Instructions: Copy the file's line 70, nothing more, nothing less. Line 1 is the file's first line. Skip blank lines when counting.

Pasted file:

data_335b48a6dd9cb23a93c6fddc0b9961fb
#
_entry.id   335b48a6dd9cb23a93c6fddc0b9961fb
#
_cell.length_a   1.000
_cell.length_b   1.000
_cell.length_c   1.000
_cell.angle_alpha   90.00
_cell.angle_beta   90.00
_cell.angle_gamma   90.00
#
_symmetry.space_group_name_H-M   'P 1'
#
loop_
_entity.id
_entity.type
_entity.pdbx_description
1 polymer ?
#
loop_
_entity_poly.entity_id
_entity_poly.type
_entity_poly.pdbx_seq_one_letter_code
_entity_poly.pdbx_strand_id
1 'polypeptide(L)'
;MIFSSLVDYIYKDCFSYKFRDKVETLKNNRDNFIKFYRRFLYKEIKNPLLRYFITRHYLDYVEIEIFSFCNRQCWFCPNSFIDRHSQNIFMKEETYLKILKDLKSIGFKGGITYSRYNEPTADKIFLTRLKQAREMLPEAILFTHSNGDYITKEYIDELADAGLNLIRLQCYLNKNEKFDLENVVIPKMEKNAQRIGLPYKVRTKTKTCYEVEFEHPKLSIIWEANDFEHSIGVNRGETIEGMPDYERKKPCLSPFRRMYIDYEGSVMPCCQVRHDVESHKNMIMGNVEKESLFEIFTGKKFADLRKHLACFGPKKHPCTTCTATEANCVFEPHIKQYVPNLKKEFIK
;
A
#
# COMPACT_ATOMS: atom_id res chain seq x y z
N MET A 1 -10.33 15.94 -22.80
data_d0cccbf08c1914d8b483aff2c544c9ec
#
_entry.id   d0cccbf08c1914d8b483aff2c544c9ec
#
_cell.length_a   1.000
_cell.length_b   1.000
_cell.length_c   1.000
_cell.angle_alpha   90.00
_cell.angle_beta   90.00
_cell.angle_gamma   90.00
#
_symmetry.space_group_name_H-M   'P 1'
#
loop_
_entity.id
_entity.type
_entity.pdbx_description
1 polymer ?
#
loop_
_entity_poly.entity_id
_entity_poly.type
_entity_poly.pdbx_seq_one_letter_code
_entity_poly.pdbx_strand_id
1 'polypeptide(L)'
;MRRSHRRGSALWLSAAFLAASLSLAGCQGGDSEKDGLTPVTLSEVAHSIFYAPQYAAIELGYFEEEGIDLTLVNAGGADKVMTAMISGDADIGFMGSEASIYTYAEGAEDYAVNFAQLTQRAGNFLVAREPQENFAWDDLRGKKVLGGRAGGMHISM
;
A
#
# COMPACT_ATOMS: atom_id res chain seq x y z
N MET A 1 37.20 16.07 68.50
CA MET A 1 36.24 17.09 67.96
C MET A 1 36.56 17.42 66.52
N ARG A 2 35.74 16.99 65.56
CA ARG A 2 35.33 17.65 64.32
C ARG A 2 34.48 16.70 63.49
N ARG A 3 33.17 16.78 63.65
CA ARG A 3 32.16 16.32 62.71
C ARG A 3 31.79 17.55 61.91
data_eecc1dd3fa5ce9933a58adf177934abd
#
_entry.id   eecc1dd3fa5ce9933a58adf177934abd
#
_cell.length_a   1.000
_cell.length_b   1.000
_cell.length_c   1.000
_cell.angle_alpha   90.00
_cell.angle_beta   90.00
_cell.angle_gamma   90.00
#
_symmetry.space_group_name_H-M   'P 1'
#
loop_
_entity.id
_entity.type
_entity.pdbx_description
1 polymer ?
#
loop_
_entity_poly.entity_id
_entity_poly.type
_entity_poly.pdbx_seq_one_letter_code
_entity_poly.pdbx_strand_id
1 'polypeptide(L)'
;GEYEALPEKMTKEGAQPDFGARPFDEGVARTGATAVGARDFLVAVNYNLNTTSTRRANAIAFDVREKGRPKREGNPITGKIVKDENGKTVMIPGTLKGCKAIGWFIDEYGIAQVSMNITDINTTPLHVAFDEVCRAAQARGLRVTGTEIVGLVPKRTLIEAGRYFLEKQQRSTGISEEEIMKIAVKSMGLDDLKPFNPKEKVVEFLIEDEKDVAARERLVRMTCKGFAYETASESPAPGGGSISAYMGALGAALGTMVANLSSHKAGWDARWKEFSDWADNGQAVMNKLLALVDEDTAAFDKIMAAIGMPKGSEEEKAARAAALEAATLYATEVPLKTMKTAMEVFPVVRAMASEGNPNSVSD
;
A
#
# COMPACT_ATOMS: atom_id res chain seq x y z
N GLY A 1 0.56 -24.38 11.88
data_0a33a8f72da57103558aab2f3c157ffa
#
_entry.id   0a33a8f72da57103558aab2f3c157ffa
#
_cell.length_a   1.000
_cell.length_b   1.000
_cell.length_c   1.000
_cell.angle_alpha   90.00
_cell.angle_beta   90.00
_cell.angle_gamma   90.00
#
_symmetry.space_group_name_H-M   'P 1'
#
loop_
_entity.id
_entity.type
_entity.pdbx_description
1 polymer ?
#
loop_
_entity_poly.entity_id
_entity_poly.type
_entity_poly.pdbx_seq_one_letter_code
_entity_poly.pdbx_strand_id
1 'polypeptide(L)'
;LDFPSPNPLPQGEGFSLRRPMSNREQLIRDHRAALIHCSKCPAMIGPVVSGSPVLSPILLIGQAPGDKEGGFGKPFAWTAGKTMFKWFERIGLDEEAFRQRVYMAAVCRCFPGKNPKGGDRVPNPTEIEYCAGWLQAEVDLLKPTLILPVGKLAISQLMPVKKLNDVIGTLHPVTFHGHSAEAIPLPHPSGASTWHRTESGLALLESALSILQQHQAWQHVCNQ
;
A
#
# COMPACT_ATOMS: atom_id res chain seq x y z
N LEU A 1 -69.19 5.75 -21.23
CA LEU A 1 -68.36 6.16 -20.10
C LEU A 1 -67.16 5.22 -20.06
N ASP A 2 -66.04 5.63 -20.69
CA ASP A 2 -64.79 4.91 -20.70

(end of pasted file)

C ARG A 3 31.79 17.55 61.91